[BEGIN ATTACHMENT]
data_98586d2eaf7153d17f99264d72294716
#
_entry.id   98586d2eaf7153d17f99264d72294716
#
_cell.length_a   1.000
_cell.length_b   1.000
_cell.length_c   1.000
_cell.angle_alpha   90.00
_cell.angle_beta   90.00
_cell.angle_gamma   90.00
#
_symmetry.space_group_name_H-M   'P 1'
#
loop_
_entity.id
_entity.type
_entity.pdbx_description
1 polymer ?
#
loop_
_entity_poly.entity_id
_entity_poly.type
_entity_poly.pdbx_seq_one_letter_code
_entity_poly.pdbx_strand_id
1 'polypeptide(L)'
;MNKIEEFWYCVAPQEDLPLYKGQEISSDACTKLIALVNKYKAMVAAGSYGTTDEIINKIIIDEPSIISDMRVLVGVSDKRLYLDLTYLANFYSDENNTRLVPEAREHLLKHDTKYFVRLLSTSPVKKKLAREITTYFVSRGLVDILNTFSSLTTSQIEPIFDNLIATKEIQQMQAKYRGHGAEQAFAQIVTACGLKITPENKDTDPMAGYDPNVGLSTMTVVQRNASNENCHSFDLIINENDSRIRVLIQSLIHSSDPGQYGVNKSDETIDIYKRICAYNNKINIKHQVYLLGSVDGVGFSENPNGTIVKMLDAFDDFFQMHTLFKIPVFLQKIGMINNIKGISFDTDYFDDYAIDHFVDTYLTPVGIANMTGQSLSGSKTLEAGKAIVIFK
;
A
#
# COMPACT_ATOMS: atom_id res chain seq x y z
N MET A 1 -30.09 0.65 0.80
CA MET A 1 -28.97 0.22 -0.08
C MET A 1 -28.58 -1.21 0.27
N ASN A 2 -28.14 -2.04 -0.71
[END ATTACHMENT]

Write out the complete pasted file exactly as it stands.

data_98586d2eaf7153d17f99264d72294716
#
_entry.id   98586d2eaf7153d17f99264d72294716
#
_cell.length_a   1.000
_cell.length_b   1.000
_cell.length_c   1.000
_cell.angle_alpha   90.00
_cell.angle_beta   90.00
_cell.angle_gamma   90.00
#
_symmetry.space_group_name_H-M   'P 1'
#
loop_
_entity.id
_entity.type
_entity.pdbx_description
1 polymer ?
#
loop_
_entity_poly.entity_id
_entity_poly.type
_entity_poly.pdbx_seq_one_letter_code
_entity_poly.pdbx_strand_id
1 'polypeptide(L)'
;MNKIEEFWYCVAPQEDLPLYKGQEISSDACTKLIALVNKYKAMVAAGSYGTTDEIINKIIIDEPSIISDMRVLVGVSDKRLYLDLTYLANFYSDENNTRLVPEAREHLLKHDTKYFVRLLSTSPVKKKLAREITTYFVSRGLVDILNTFSSLTTSQIEPIFDNLIATKEIQQMQAKYRGHGAEQAFAQIVTACGLKITPENKDTDPMAGYDPNVGLSTMTVVQRNASNENCHSFDLIINENDSRIRVLIQSLIHSSDPGQYGVNKSDETIDIYKRICAYNNKINIKHQVYLLGSVDGVGFSENPNGTIVKMLDAFDDFFQMHTLFKIPVFLQKIGMINNIKGISFDTDYFDDYAIDHFVDTYLTPVGIANMTGQSLSGSKTLEAGKAIVIFK
;
A
#
# COMPACT_ATOMS: atom_id res chain seq x y z
N MET A 1 -30.09 0.65 0.80
CA MET A 1 -28.97 0.22 -0.08
C MET A 1 -28.58 -1.21 0.27
N ASN A 2 -28.14 -2.04 -0.71